Yeah, I would reckon that.

Ryan Todd - Deutsche Bank

Okay, great gentleman, Thank you, I appreciate it.

Operator

Thank you. Our next question comes from the line of Kate Lucas with JPMorgan. Please go ahead.

Kate Lucas - JPMorgan

Hi, good afternoon.

Claiborne Deming

Kate, how are doing?

Kate Lucas - JPMorgan

Hi, just fine, thanks. Just a quick question on Kikeh, and just the rate at which you've been able to recover your cost there? How far long are you in recovering cost out of the cost recovery pool, and then how big is the overall pool or how much further do you have to go?

Mindy West

Hey, this is Mindy. I'll take that question. Currently the cost recovery pool on gross basis is just a little over $900 million, but it's important to understand that that number is fluid. It decreases as we make listings from Kikeh, but it is also increases as we continue to spend money not just in the Kikeh field, but in the Kakah field as well.

So as we've mentioned before, as far our production numbers, for next year we modeled more of a mid-year type payback. That’s probably going to occur as oil prices continue to hold towards the first part of '09, which would decrease our production forecast by roughly 6,000 barrels a day.

Kate Lucas - JPMorgan

Starting in mid-year, next year?

Mindy West

We originally modeled mid-year, but if you look that up to beginning of '09, we would need to take an additional 6,000 barrels a day out of our forecast.

Kate Lucas - JPMorgan

Okay. And then, when do you expect to start paying, if you have 900 million left to recover, including or not including any additional cost you might bring, and then when do you expect to start incurring or accounting for the supplemental payment?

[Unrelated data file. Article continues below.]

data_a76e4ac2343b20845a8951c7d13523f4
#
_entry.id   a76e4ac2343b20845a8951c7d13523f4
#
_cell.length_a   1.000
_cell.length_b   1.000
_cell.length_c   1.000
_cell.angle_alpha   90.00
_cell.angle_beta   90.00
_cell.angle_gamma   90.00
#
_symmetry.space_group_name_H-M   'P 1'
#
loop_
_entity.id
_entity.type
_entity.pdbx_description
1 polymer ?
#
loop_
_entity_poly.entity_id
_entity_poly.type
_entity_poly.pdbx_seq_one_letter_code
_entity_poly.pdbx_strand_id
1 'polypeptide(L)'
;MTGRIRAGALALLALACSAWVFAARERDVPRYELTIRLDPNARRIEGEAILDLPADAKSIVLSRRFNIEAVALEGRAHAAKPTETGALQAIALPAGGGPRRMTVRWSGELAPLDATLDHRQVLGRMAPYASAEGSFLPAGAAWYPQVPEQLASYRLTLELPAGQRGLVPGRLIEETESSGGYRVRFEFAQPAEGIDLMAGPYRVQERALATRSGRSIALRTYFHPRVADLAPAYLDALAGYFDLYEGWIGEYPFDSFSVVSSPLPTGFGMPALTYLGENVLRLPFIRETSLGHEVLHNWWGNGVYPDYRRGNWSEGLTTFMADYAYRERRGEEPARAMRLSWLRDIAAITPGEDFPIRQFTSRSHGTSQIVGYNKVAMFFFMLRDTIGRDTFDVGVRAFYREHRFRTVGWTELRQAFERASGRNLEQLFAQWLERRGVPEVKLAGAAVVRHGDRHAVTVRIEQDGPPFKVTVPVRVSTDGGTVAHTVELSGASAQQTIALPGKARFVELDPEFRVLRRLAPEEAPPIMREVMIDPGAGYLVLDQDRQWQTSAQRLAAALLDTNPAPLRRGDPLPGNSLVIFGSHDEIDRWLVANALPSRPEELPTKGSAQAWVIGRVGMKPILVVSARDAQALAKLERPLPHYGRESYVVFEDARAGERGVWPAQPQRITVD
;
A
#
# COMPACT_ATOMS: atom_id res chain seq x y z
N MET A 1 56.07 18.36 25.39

Mindy West

The supplemental payment begins to occur on day one. It's just that you don’t realize, you don’t really notice that now because only roughly 15% of our net barrels are subjected to that right now, as we are fully utilizing our cost recovery allocations. Once you have payback and all the barrels are drawn into the profit back that number is going to approach a 100% of our net instead of the 15%. It won't ever get close too 100%, because you can always recovery your operating costs.

Kate Lucas - JPMorgan

Right

Mindy West

So, the supplemental payment is there, it's just not noticeable right now.

Kate Lucas - JPMorgan

Okay. Do you think that by the end of the 4Q, you would have recovered the remaining more or less remaining 900 million to have basically close to 100% of the barrels starting to reflect the payment or would that be more?

Mindy West

Based on our projections right now, that should occur early '09, so that will start to become much more noticeable on material at the beginning of next year. But also keep in mind that numbers is fluid so as we spend capital going forward in the block that percentage from quarter-to-quarter will change.

Kate Lucas - JPMorgan

Okay, all right. Thanks very much.

Claiborne Deming

Welcome

Operator

Thank you. We'll move to the next question from the line of Erik Mielke with Merrill Lynch. Please go ahead.

Erik Mielke - Merrill Lynch

Yeah, hi. My question relates to the exploration that you have in the Eastern Gulf of Mexico and trying to understand what your pre-drilling estimates are now for Diamond, I beg your pardon, for Emerald in Manhattan following the slightly disappointing results from Sapphire and Diamond?